Monday, July 22, 2013

R.I.P.D. ~ Rest In Peace Deados

R.I. P. D. ~ Poster | A Constantly Racing Mind
Walking into a movie like “R.I.P.D.” you have to wonder what are you getting yourself into.  Is this movie going to be like "Beetljuice," or "Ghostbusters," or maybe like the "Frighteners?”  Or, will “R.I.P.D.” be something more philosophical, like "What Dreams May Come"?  Ultimately, it turns out to be a little of all these movies mixed in a blender with a healthy dash of "Men In Black," and set on puree, and that is “R.I.P.D.”  Unfortunately, the ingredients that writers Phil Hay and Matt Manfred's script take are the least flavorful.  Some of the best parts of the film come from actor Jeff Bridges's acting and delivery, and from some of the incredable images.  “R.I.P.D.” stars Jeff Bridges ("The Big Lebowski," "True Grit"), Ryan Reynolds ("The Green Lantern,”  "Blade: Trinity "), and Kevin Bacon ("Death Sentence," "The River Wild"),  The movie runs just over an hour and a half and is rated PG-13.

Nick (Reynolds) is a good cop who along with his partner Hayes (Bacon) decided to steal some gold that they found on a drug bust.  After Nick wakes in the morning after burying the stolen gold in his backyard, he enjoys a pleasant interlude with his wife, Julia (Stephanie Szostak).  He has a change of heart, and decides that he doesn't want to be a part of Hayes's get rich scheme.  Predictably, Hayes kills Nick during a drug raid.  Nick is dead, and the vision of death, is pure CGI heaven.  Literally, the images of the police raid are frozen in time, birds in midflight, and the heavens opening up and Nick rising toward his great reward.  While Nick makes his journey he is suddenly pulled into a white room with a single desk, Muzak plays Steely Dan's "Hey Nineteen" in the background.  Sitting behind the cheap metal desk is Proctor, played Mary-Louise Parker.  The choice she offers dirty cop Nick, is to either take his chance with Judgment or he could work a hundred years for the Rest In Peace Department.  Nick takes the job.  Proctor assigns him to work with Roycephus.  In other words, he is partnered up with Jeff Bridges who still seems to be wearing his Rooster Cogburn duds from "True Grit."

We have a couple of new words to learn in the alternative world of the comic book "Rest in Peace Department" that this film was based on.  The deados are the rotting living dead, disguised as humans; their rot affects cell phone reception, global-warming, and other of our world’s ailments. Another word that is used is avatar. As a member of the Rest in Peace Department, each officer is portrayed by their avatar, and they most likely have no resemblance to the actual person they represent. 

R.I. P. D. ~ Avatars | A Constantly Racing Mind

Most of what happens in “R.I.P.D.” is somewhat predictable.  The elder more experienced cop schools the younger less experienced officer.  One of the pair plays by the rules, while the other doesn't.  Ray (Bridges) is literally an old west lawman whose partner shot him and left him to the coyotes to nibble on his carcass.  The best lines are Rays.  What helps to some degree, comically, is that when he appears to the humans, he is seen as a tall, gorgeous blonde woman played by Victoria Secret model Marisa Miller.  Nick, on the other hand, we see as character actor James Hong.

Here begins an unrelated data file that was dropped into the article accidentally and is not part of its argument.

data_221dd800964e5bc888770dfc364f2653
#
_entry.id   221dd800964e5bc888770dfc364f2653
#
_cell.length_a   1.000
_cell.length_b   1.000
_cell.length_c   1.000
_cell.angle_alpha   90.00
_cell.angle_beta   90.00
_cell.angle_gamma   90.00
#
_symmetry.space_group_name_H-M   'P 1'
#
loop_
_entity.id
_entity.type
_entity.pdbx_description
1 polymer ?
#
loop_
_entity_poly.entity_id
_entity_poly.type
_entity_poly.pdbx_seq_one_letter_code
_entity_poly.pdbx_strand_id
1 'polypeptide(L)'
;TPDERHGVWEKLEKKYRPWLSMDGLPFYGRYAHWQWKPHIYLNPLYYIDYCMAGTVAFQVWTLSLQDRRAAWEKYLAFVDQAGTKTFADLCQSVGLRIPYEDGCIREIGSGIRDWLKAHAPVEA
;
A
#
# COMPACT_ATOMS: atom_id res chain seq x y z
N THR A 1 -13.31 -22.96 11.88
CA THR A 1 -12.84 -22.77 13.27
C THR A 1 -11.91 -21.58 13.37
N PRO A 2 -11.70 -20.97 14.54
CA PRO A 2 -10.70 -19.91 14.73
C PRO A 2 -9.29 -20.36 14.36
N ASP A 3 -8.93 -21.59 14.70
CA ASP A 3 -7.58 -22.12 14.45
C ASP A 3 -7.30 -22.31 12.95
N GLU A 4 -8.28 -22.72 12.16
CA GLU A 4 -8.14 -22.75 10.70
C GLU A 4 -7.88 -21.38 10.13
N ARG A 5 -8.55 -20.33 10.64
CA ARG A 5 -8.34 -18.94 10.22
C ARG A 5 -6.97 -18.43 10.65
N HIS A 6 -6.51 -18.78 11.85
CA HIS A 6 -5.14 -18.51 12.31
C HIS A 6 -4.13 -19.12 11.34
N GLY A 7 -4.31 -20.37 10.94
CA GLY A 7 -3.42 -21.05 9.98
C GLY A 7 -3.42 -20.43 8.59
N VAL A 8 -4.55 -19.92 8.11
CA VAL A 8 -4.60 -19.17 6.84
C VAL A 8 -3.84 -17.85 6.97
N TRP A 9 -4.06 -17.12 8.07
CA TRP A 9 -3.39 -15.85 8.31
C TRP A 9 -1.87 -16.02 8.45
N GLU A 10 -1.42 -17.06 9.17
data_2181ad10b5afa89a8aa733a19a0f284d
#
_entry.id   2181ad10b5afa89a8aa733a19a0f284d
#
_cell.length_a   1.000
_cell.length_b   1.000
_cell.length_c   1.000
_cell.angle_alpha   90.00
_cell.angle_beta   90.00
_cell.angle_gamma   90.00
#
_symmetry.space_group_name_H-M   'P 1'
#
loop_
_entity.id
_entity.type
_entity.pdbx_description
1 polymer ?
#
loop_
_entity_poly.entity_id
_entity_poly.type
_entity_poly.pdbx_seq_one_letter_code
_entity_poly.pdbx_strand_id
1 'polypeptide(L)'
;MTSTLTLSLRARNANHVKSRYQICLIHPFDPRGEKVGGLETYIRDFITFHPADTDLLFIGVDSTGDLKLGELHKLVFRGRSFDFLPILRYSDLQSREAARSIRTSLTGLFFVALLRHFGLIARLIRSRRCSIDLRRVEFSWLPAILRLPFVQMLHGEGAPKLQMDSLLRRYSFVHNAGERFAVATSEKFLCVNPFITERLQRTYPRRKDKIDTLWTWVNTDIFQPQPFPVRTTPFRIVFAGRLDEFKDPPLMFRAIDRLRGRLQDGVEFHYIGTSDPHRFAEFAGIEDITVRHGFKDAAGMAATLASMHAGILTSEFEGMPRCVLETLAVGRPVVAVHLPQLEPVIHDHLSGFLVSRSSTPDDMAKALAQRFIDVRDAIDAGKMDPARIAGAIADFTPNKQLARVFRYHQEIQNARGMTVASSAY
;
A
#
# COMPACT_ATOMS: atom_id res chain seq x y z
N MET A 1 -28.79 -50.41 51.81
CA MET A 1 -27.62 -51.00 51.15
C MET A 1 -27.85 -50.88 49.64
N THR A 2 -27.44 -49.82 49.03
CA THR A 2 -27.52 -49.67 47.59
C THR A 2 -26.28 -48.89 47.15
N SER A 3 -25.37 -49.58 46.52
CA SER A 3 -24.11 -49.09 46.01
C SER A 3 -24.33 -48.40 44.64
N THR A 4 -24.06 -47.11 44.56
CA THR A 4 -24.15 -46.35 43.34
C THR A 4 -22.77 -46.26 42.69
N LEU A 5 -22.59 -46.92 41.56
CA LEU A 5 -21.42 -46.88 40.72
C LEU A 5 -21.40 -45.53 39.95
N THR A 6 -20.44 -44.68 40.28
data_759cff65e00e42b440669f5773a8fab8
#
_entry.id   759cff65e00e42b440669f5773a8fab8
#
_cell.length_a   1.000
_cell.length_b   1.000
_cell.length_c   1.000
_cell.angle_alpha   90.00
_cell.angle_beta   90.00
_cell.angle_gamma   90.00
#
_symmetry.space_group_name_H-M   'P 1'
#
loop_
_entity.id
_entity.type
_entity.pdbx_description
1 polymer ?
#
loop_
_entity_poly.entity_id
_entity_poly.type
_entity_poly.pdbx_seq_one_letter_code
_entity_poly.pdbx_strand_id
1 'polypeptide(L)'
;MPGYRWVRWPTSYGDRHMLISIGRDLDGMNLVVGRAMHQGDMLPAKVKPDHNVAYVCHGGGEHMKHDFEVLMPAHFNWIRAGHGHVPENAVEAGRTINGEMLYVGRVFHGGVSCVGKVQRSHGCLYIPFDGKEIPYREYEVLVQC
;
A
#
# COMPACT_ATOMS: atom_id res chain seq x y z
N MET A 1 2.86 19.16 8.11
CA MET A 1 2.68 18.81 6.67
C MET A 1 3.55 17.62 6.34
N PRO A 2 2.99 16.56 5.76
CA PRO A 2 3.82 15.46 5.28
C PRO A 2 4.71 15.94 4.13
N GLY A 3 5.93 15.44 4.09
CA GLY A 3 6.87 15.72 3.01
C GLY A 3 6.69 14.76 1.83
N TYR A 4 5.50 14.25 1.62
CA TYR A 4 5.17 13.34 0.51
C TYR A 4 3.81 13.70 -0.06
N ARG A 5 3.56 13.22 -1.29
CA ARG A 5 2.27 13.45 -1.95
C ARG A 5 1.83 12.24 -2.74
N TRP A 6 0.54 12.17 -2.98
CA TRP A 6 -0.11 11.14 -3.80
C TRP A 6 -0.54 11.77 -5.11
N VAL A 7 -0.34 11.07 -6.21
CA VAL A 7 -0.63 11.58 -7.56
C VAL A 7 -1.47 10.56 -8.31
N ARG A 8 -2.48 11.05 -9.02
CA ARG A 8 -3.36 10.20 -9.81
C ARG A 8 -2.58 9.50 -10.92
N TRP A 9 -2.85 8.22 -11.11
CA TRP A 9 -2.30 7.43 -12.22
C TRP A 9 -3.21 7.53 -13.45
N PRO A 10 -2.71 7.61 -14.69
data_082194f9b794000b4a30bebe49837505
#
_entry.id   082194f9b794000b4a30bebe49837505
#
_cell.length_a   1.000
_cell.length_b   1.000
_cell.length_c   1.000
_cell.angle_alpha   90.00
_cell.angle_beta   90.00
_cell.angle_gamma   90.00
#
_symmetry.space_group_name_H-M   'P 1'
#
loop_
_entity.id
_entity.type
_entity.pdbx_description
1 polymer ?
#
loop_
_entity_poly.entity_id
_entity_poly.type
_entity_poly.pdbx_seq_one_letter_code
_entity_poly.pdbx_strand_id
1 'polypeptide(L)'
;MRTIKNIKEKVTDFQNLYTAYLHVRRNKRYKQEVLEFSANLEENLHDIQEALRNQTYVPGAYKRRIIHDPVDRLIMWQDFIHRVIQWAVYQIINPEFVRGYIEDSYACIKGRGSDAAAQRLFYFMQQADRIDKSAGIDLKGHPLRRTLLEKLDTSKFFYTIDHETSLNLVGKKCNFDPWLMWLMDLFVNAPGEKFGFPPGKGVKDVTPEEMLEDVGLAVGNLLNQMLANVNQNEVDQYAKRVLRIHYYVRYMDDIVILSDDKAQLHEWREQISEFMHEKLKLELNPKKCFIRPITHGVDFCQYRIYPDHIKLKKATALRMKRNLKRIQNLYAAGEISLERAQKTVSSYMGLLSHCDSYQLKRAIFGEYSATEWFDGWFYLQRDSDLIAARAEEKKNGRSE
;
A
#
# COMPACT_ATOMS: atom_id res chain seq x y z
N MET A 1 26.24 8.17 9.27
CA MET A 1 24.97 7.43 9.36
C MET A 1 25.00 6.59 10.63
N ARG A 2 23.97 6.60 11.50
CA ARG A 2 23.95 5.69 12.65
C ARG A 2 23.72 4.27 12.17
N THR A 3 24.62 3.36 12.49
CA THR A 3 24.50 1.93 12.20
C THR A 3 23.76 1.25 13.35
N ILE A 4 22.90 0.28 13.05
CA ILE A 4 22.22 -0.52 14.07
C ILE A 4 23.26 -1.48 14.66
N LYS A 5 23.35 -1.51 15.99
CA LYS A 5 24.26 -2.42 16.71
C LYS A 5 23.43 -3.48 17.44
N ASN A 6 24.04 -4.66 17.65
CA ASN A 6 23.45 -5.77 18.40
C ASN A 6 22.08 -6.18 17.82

As moviegoers we have seen many of these scenes before.  Director Robert Schwentke (“RED”) pretty much goes through the paces with both the dialog and the action scenes.  The action scenes, which are plenty, seem lifeless.  Ryan Reynolds also seems to be going through the paces.  In my mind, it seems that Reynolds is still trying out for the lead as an action film star.  He tries too hard.  I mentioned that Jeff Bridges, as Roy had the best lines.  Well, that is not exactly true; it is his delivery that is funny.  Kevin Bacon and his minions of deados are cartoonish at best.

R.I. P. D. ~ Nick, Proctor, and Ray | A Constantly Racing Mind

Don't get me wrong.  “R.I.P.D.” has its moments.  The advice that Ray gives Nick about being dead and allowing his wife to move on have a certain amount of weight and humor. There are a few funny scenes that take place involving Nick reconciling his death. Also impressive, are the images of the Boston division of the Rest In Peace department. It looks like some Escheresque, cross with Steampunk and ultramodern architecture that almost makes your head spin. As mentioned before, Nick's death and his ascension towards heaven are the highlights of the film. 
Christopher Beck's score does little to heighten the action or accentuate the scene.  This is too bad, because Mr. Beck had done some wonderful compositions like the hilarious action film "RED" and other comedies including "The Hang Over” films.  A pleasant treat is Bridges's rendition of an original song "The Better Man." The song lyrics by Jeff Bridges, T-Bone Burnett, screenwriters Phil Hay, Matt Manfredi, and director Robert Schwentke. 
I found “R.I.P.D.” mildly entertaining at best and mockingly devious at worst.  Devious in the sense that we have seen this all before and there is nothing new story-wise, character-wise, dialog wise or even technologically inspiring.  Wait to rent this one on DVD or Blu-ray

Movie Data

Genre: Action, Comedy, Crime, Fantasy
Year:  2013
Staring: Jeff Bridges, Ryan Reynolds, Kevin Bacon, Mary-Louise Parker
Director: Robert Schwentke
Producer(s): Michael Fottrell, Neal H. Moritz, Mike Richardson
Writer: Phil Hay Matt Manfredi
Rating: PG-13
Running Time: 96 minutes
Release Date: 7/19/2013